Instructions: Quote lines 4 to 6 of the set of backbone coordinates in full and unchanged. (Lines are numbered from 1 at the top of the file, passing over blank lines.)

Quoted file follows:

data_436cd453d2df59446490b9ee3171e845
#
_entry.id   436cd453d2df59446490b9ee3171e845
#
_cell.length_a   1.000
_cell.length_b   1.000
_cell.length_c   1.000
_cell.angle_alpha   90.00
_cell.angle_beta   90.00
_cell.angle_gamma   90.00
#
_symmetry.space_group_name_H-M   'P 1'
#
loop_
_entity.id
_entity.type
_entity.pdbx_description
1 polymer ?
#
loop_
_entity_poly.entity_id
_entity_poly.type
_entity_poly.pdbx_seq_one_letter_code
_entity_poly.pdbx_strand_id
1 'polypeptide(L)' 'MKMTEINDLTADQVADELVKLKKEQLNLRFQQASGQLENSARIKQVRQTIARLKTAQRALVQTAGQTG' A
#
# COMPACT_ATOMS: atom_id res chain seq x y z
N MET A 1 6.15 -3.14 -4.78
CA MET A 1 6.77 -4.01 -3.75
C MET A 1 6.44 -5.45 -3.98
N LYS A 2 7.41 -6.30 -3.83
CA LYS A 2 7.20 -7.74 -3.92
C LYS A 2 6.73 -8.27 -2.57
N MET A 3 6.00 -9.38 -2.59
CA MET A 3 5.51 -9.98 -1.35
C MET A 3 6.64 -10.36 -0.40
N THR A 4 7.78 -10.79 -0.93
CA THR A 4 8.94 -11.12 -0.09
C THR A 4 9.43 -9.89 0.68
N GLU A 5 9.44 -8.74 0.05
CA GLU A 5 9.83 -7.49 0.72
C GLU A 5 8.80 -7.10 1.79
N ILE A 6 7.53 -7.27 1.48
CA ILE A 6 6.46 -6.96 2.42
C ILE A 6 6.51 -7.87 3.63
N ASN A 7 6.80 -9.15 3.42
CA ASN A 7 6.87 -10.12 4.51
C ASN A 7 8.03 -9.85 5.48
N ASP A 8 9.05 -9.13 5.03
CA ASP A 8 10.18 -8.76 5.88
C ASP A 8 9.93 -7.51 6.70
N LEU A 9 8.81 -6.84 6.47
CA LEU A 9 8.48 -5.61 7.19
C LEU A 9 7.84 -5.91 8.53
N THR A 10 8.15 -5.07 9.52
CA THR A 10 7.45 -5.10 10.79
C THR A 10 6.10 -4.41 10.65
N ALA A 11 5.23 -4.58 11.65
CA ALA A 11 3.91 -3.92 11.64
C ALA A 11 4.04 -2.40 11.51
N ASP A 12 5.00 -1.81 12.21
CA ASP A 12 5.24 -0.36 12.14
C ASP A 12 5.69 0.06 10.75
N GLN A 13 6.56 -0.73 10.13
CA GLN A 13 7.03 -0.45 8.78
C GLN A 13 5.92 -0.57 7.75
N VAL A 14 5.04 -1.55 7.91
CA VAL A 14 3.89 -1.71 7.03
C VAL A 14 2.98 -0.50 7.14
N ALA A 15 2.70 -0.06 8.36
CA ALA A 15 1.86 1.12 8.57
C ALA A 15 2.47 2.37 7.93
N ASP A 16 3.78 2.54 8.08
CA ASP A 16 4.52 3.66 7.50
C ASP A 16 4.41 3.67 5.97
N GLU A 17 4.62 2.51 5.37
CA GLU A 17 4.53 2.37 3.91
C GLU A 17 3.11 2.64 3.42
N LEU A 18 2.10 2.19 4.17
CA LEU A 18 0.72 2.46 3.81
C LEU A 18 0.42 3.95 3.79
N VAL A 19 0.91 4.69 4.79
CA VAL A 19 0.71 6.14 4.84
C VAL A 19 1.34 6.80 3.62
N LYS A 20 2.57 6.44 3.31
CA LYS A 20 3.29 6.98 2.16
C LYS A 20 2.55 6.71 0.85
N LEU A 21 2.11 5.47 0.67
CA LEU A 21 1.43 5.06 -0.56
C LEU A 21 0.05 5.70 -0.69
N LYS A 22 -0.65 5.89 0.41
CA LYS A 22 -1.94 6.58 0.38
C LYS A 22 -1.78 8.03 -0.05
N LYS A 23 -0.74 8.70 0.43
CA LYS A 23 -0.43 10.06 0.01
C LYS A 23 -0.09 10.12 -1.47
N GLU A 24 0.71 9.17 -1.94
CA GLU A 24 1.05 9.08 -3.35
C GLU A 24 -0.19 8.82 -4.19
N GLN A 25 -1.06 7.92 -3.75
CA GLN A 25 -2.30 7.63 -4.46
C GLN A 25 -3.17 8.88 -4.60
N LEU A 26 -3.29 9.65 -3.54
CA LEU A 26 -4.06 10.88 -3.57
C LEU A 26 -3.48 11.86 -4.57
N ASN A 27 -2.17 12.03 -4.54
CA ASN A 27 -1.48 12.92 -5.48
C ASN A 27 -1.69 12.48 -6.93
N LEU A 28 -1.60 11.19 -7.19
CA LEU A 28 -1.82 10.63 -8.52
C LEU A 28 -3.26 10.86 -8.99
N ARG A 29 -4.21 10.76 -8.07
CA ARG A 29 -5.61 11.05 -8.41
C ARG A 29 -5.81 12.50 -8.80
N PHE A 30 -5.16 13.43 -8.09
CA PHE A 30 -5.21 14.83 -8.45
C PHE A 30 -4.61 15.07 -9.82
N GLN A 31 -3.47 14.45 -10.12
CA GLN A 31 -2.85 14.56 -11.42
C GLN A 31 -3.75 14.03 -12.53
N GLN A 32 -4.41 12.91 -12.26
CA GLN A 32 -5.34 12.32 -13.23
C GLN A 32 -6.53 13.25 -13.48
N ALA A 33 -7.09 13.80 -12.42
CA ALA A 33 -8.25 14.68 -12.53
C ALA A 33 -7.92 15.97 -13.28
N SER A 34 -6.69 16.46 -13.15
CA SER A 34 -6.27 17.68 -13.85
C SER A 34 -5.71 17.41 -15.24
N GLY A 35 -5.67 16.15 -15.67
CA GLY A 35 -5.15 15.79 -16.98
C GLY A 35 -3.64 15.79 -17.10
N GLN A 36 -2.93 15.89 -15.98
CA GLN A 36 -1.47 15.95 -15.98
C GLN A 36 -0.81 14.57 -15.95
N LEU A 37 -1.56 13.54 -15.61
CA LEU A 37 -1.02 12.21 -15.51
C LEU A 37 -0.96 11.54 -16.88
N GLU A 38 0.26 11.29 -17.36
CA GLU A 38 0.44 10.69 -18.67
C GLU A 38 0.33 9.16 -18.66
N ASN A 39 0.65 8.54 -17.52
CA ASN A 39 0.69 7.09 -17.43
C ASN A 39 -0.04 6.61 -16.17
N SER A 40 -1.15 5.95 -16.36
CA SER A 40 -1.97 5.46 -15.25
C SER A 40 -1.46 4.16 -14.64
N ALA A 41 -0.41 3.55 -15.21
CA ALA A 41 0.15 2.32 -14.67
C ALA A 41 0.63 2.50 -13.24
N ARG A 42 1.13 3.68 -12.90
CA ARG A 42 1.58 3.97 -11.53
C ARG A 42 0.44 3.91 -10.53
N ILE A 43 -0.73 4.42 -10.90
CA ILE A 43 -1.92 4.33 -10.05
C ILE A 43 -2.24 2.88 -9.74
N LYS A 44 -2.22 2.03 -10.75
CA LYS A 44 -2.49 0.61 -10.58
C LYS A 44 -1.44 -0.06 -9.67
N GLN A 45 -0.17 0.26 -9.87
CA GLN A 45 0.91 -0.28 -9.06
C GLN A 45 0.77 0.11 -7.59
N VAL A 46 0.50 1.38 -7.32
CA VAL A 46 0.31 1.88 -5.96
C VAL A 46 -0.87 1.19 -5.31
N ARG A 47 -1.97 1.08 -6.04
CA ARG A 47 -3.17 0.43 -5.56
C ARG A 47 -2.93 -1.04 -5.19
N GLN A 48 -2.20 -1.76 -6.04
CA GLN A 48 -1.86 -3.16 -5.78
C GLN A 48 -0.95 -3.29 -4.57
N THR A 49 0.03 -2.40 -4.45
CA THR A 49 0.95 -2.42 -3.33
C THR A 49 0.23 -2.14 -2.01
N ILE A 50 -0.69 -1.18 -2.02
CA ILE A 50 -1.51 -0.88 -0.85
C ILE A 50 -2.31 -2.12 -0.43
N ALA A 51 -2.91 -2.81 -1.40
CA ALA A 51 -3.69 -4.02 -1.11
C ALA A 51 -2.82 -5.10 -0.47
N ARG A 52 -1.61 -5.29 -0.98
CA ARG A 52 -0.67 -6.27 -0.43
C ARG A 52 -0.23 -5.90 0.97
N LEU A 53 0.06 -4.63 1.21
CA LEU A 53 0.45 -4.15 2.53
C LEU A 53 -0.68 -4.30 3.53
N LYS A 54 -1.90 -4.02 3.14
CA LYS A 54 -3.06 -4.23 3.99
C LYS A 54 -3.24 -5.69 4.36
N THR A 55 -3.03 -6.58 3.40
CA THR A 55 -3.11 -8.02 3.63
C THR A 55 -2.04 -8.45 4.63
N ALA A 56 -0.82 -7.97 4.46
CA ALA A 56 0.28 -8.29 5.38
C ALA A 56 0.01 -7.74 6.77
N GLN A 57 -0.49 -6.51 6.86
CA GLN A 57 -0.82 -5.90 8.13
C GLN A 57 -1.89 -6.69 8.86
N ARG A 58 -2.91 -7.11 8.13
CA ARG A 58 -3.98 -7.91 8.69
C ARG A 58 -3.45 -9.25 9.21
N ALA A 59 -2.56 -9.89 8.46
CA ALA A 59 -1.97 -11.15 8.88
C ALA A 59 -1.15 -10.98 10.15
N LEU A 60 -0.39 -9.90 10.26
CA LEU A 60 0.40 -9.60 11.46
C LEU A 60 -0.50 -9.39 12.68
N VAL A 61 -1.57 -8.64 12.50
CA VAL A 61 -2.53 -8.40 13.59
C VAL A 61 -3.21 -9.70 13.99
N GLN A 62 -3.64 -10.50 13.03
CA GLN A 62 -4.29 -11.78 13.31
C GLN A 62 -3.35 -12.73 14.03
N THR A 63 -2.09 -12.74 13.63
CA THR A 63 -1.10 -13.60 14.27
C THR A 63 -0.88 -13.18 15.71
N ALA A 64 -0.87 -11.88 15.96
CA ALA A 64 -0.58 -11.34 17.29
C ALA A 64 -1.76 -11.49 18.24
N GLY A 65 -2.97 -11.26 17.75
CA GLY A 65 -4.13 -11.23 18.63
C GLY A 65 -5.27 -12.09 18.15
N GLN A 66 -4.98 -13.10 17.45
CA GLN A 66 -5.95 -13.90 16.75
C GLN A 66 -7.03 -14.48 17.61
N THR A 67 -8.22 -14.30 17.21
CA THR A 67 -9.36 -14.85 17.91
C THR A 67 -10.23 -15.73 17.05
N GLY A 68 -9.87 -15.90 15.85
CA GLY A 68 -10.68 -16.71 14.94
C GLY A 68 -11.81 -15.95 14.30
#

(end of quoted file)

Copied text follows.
#
_cell.length_a   1.000
_cell.length_b   1.000